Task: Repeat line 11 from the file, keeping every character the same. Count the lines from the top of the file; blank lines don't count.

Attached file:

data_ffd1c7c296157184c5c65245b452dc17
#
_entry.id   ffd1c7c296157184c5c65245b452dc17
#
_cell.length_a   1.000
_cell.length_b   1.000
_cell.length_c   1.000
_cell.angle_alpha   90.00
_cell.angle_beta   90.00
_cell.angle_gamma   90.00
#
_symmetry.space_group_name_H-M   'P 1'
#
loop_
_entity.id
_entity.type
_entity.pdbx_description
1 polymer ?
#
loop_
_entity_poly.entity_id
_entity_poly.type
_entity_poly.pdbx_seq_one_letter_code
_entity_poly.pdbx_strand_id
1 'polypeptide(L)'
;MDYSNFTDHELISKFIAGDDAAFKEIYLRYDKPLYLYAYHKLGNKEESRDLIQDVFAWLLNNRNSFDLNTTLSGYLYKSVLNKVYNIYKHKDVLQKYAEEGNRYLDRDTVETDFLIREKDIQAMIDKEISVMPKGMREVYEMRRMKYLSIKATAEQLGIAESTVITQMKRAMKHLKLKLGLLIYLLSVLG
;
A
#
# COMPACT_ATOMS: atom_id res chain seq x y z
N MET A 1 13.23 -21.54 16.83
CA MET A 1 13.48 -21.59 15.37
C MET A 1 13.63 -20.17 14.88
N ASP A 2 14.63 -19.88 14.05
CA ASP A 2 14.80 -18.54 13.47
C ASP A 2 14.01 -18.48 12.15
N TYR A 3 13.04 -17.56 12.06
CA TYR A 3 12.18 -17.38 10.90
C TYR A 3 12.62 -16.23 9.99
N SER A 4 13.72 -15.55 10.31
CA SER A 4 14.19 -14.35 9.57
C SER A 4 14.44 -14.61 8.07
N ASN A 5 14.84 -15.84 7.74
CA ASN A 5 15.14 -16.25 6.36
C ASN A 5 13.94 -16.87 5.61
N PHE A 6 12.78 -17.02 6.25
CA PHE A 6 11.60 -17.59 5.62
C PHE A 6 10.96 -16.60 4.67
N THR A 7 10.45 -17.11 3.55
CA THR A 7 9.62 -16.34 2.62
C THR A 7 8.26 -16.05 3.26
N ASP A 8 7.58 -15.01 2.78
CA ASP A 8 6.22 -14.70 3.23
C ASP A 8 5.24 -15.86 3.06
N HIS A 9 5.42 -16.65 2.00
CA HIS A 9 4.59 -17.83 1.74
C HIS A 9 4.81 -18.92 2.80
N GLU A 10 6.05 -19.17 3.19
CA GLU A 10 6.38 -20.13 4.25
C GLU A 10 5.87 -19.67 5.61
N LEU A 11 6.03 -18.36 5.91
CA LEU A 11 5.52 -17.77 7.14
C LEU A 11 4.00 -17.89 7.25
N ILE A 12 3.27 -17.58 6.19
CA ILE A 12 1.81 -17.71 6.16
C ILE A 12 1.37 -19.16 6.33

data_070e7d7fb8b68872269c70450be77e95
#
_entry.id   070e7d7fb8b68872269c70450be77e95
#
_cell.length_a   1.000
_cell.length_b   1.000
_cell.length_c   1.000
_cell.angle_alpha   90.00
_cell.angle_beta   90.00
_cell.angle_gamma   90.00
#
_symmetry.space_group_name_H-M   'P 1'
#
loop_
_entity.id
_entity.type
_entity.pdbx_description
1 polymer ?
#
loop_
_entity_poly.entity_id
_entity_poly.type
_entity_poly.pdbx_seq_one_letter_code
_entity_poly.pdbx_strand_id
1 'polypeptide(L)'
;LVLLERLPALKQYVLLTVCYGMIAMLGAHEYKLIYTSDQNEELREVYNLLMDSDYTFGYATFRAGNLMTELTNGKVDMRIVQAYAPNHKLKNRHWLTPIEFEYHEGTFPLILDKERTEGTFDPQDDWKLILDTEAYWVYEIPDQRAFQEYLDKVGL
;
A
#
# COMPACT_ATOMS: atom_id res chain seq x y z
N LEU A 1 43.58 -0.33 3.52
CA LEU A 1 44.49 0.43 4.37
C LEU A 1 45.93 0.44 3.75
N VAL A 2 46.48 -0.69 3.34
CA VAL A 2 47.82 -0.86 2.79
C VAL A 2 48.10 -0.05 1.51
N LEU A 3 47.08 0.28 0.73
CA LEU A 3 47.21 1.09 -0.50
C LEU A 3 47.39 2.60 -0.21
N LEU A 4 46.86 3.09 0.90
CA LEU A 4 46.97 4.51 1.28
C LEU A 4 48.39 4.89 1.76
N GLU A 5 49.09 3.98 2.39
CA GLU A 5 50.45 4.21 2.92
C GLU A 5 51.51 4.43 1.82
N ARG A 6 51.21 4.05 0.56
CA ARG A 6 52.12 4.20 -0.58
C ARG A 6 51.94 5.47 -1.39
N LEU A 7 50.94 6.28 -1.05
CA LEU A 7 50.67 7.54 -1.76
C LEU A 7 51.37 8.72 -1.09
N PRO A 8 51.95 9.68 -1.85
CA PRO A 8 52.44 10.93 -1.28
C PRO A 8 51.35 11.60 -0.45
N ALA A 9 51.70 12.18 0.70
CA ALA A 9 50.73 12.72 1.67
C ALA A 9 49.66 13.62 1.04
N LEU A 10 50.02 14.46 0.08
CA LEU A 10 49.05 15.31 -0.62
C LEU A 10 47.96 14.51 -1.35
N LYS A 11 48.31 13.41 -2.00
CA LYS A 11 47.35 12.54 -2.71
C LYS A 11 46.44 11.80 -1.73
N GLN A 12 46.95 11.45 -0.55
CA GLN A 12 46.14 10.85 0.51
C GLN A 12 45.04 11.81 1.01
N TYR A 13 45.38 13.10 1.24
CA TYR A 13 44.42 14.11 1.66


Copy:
#